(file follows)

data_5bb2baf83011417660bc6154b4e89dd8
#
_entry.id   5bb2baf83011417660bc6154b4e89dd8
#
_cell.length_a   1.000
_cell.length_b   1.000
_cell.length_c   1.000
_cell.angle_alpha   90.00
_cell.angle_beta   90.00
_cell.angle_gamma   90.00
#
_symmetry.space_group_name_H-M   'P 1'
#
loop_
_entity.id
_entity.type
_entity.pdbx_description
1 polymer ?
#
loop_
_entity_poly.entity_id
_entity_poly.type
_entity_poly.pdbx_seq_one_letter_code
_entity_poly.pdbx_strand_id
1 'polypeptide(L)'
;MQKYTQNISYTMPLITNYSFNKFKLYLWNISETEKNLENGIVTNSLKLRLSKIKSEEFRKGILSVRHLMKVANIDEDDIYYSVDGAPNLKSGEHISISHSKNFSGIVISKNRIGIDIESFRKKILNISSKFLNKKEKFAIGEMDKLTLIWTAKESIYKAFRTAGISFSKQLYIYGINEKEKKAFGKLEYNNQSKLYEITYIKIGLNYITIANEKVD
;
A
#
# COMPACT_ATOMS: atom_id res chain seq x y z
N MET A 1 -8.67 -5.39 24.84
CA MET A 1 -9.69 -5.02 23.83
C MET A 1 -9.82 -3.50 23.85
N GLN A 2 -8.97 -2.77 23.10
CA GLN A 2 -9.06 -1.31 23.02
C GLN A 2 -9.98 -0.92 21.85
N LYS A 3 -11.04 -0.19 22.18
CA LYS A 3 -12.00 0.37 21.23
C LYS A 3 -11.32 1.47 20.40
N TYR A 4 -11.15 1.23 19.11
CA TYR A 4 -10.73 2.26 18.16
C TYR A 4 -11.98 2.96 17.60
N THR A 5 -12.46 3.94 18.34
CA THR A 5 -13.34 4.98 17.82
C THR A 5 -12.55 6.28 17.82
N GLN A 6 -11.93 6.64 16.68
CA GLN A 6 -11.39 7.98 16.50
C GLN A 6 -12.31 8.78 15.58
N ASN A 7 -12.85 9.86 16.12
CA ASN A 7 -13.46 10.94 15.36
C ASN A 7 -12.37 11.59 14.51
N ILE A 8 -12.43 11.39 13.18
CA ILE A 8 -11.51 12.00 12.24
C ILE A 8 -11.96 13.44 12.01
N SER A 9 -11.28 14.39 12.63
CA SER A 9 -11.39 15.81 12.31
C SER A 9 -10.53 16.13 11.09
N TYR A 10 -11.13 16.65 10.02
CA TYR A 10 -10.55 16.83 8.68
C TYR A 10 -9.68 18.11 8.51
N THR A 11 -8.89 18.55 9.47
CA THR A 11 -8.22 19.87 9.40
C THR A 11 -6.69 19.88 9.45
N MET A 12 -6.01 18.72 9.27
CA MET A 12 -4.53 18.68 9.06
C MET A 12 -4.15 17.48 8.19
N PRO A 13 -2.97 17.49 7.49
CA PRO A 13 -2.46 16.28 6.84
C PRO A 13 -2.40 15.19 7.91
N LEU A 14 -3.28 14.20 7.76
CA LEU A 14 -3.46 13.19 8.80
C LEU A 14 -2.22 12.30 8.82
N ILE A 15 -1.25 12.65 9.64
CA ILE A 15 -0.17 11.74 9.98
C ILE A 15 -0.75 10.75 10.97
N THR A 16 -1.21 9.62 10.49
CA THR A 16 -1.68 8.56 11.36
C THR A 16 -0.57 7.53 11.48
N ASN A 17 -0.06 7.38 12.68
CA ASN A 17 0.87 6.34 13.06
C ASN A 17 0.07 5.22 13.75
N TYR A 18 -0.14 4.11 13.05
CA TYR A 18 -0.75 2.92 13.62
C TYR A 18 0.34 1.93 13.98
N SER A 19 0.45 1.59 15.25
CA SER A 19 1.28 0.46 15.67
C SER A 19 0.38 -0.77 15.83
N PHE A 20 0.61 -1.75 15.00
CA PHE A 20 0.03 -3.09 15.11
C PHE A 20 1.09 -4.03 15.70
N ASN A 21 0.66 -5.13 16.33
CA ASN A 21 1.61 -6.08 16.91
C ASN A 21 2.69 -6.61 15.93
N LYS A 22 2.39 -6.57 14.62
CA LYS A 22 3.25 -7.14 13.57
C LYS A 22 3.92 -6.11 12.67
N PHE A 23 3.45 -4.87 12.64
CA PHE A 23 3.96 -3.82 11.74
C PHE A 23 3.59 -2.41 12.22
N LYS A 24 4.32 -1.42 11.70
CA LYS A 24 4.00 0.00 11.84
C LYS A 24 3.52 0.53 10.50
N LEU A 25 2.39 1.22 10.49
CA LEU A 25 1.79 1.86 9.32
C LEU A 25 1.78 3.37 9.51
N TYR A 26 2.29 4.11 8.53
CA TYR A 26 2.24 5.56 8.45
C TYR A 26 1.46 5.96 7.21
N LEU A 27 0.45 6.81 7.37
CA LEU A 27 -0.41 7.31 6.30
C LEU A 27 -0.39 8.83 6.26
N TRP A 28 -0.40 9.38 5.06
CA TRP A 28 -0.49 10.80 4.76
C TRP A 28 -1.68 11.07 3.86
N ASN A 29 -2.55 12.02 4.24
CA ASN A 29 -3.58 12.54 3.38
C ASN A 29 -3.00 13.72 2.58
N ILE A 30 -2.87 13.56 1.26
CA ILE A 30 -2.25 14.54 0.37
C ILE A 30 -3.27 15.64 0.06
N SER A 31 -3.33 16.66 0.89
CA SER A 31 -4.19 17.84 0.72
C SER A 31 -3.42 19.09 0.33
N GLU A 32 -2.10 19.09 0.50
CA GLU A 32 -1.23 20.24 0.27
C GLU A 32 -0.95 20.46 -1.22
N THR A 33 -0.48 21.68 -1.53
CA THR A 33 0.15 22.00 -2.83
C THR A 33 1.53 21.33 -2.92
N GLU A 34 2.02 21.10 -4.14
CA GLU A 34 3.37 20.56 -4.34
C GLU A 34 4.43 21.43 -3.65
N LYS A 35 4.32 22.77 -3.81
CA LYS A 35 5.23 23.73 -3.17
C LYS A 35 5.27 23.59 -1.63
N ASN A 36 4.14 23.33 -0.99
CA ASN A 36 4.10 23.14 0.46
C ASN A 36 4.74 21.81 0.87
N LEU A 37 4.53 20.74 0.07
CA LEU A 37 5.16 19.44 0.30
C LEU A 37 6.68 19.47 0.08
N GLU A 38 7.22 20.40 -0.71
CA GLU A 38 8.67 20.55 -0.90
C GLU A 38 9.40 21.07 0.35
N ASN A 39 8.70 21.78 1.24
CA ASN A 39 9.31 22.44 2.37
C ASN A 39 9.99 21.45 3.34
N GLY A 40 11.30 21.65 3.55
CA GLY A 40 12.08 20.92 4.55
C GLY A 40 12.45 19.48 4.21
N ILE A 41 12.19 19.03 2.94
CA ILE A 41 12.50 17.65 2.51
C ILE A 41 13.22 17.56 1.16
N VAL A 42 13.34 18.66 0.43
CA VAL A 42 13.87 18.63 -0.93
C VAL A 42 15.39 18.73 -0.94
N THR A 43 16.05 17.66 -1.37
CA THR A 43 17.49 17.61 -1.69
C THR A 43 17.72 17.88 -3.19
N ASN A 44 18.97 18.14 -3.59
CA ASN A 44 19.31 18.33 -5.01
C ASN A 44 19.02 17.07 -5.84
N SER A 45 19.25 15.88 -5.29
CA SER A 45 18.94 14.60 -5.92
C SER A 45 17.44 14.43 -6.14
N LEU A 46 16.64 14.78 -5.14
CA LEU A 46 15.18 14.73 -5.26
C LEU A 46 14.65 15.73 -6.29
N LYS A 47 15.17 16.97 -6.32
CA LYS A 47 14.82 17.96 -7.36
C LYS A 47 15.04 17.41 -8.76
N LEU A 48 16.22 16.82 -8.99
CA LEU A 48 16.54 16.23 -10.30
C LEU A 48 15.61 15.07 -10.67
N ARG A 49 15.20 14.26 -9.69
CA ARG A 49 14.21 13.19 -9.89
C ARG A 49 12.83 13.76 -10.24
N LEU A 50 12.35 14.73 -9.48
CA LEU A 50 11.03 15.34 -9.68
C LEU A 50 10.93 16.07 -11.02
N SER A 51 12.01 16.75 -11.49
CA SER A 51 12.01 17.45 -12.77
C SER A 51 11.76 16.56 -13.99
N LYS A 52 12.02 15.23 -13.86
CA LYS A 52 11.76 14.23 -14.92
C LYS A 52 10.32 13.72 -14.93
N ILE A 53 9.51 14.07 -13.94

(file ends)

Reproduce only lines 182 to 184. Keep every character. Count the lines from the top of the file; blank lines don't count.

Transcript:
CA SER A 51 12.01 17.45 -12.77
C SER A 51 11.76 16.56 -13.99
N LYS A 52 12.02 15.23 -13.86